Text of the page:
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With an aim to safeguard the right to freedom of speech & expression as well as the internet freedom, the Supreme Court has given a historical judgement by scrapping the Section 66A of the Information and Technology Act, which allows police to arrest people for posting “offensive content” on the internet.

The apex court has earned a lot of praise from every section of society for this commendable verdict. However, the court allowed the government to block websites if their content had the potential to create communal disturbance, social disorder or affect India’s relationship with other countries.

The court said that the public’s right to know is directly affected by Section 66A and the Section clearly affects the right to freedom of speech and expression enshrined under the Constitution of India. Not only this, the court also termed Section 66A as unconstitutional because it failed two major tests – the clear and present danger test and the tendency to create public disorder test.

During the hearing process, the court also found the language used in the Section vague and nebulous saying it doesn’t properly define words like ‘offensive’ or even ‘persistent’. On this, the court said that we can’t go by government assurances that the Section won’t be misused as any assurance would not bind on successive governments. Therefore, Section 66 A needs to be judged on its own merits.

Making it more clear, the court said that there is a difference between discussion, advocacy and incitement. Discussion & advocacy, no matter if annoying to some people, has to be allowed.

What Section 66A says:

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“Any person who sends, by means of a computer resource or a communication device

  • any information that is grossly offensive or has menacing character; or
  • any information which he knows to be false, but for the purpose of causing annoyance, inconvenience, danger, obstruction, insult, injury, criminal intimidation, enmity, hatred or ill will, persistently by making use of such computer resource or a communication device,
  • any email or email message for the purpose of causing annoyance or inconvenience or to deceive or to mislead the addressee or recipient about the origin of such messages, shall be punishable with imprisonment for a term which may extend to three years and with fine.”

Section 66A provides punishment for sending offensive messages through communication services.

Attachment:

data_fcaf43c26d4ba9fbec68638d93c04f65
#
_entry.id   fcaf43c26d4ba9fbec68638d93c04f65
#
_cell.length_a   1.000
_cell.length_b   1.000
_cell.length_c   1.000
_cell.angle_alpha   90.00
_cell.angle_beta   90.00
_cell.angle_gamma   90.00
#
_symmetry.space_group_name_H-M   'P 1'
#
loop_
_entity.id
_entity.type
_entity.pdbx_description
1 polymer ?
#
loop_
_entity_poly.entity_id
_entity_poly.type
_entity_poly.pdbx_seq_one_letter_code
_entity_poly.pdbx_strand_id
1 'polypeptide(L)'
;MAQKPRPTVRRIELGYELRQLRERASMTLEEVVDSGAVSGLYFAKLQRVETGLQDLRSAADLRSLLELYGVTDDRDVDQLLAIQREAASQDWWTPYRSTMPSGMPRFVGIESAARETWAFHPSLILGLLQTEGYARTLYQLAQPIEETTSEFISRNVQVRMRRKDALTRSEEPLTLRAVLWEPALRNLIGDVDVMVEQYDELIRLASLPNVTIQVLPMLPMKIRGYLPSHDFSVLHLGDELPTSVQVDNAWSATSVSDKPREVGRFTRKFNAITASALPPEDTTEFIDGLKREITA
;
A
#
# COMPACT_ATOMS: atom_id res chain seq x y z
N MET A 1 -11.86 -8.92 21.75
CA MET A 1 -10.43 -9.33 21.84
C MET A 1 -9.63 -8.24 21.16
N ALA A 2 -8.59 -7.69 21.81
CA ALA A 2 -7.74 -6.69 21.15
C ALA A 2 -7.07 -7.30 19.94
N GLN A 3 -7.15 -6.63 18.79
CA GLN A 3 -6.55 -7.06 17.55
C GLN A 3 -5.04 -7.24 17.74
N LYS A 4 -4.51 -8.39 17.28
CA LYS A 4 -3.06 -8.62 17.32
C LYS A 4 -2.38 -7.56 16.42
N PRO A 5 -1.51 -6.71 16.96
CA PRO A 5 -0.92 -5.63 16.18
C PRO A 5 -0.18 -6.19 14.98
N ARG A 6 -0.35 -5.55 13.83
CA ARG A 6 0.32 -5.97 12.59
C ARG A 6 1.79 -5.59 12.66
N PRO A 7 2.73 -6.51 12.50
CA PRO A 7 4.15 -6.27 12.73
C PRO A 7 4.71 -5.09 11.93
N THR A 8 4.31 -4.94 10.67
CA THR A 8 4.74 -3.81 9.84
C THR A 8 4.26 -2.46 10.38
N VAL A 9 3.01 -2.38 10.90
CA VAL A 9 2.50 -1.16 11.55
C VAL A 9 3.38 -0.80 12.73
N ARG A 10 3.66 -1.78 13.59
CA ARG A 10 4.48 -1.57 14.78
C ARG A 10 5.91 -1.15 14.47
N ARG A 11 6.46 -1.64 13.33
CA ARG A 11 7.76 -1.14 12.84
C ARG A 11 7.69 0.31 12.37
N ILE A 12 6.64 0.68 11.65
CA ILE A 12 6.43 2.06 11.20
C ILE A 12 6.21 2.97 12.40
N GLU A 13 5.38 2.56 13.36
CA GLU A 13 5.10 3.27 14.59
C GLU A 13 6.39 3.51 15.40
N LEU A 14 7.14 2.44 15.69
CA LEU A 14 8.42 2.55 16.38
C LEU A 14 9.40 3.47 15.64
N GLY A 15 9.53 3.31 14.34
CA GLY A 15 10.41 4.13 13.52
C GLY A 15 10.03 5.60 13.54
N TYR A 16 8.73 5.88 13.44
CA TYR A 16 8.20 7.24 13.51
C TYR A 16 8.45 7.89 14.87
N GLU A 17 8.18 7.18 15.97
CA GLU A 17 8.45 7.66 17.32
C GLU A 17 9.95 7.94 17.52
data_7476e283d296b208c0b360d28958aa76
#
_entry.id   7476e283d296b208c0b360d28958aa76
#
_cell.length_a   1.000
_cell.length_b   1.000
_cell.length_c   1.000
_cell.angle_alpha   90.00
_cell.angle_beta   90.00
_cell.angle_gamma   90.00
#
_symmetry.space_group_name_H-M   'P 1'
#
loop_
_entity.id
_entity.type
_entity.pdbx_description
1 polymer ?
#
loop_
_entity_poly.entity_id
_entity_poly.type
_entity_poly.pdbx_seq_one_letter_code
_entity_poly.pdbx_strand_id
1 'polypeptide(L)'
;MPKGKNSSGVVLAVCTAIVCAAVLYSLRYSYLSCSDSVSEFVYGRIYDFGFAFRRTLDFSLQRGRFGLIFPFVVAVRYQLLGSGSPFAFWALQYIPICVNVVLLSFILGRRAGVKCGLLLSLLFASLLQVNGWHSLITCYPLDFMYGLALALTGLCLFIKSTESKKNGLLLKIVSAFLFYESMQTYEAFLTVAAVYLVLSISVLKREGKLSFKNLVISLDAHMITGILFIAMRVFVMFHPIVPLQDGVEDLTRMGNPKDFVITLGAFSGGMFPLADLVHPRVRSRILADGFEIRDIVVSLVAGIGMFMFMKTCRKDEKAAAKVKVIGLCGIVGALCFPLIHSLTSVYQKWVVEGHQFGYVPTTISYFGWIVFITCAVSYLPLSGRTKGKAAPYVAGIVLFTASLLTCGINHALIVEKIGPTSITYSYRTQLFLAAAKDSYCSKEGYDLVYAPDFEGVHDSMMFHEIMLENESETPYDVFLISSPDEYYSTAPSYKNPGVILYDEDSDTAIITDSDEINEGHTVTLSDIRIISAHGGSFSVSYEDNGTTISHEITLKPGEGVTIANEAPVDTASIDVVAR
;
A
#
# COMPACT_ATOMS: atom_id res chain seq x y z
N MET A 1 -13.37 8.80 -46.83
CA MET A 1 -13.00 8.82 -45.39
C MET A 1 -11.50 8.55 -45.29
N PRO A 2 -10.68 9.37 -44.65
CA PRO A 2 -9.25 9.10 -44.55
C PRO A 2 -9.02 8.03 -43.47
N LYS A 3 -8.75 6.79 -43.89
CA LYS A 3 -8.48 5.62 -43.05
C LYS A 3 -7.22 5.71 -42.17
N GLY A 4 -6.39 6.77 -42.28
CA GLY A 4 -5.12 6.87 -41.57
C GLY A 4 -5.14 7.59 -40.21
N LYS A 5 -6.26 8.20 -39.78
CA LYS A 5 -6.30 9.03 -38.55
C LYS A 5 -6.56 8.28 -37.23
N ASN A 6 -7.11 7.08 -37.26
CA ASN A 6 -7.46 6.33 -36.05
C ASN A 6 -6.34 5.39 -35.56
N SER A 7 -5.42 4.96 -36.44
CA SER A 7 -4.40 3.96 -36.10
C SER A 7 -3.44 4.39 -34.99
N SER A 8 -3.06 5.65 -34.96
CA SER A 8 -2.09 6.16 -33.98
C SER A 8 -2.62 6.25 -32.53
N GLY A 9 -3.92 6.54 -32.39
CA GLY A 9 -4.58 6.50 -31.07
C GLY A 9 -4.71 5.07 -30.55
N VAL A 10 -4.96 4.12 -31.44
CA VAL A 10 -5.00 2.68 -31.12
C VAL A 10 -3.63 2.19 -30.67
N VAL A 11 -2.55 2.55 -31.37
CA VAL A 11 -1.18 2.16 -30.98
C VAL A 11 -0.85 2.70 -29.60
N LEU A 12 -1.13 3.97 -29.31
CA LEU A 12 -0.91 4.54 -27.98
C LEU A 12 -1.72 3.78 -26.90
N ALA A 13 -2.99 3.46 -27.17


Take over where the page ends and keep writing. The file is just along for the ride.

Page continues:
These messages may be any information created, transmitted or received on a computer system, resource or device including attachments in the form of…

  • Text
  • Images
  • Audio
  • Video
  • Any other electronic record which may be transmitted with the message

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The law targets messages that…

  • Are grossly offensive or menacing
  • Proffer false information intending to cause annoyance, inconvenience, intimidation, insult, obstruction, etc.,
  • Are intended at deceiving the addressee about the origin of the message

The law was amended in 2008 and received Presidential assent on February 5, 2009.

Recent controversies-

  • Recently, a class 11 student was arrested for making a Facebook post about Uttar Pradesh cabinet minister Azam Khan.
  • A tourism officer in Varanasi was arrested for uploading “objectionable” pictures of Mulayam Singh Yadav, Akhilesh Yadav and Azam Khan on Facebook.
  • Ambikesh Mahapatra, a Jadavpur University professor, was arrested in Kolkata for forwarding a cartoon about Mamata Banerjee.
  • In 2014, Goa police booked a young shipping professional for a Facebook post which said that the Prime Minister-elect Narendra Modi would start a holocaust in India.
  • A man was arrested in Puducherry for tweeting that Karti Chidambaram, son of the then Union Minister P Chidambaram was ‘corrupt’.
  • Shaheen Dhada and Rinu Shrinivasan were arrested in Palghar in Thane district as one of them posted a comment against the shutdown in Mumbai following Shiv Sena leader Bal Thackeray’s death and the other ‘liked’ it.

The mumbai incident had forced the apex court to come out with an advisory that a person, accused of posting objectionable comments on social networking sites, cannot be arrested without police getting permission from senior officers like the IG or the DCP.

The Supreme Court should have announced this judgement long time back, however our viewpoint is that “Its never too late to do such a commendable work.” Thanks to the apex court for working towards the freedom of speech.

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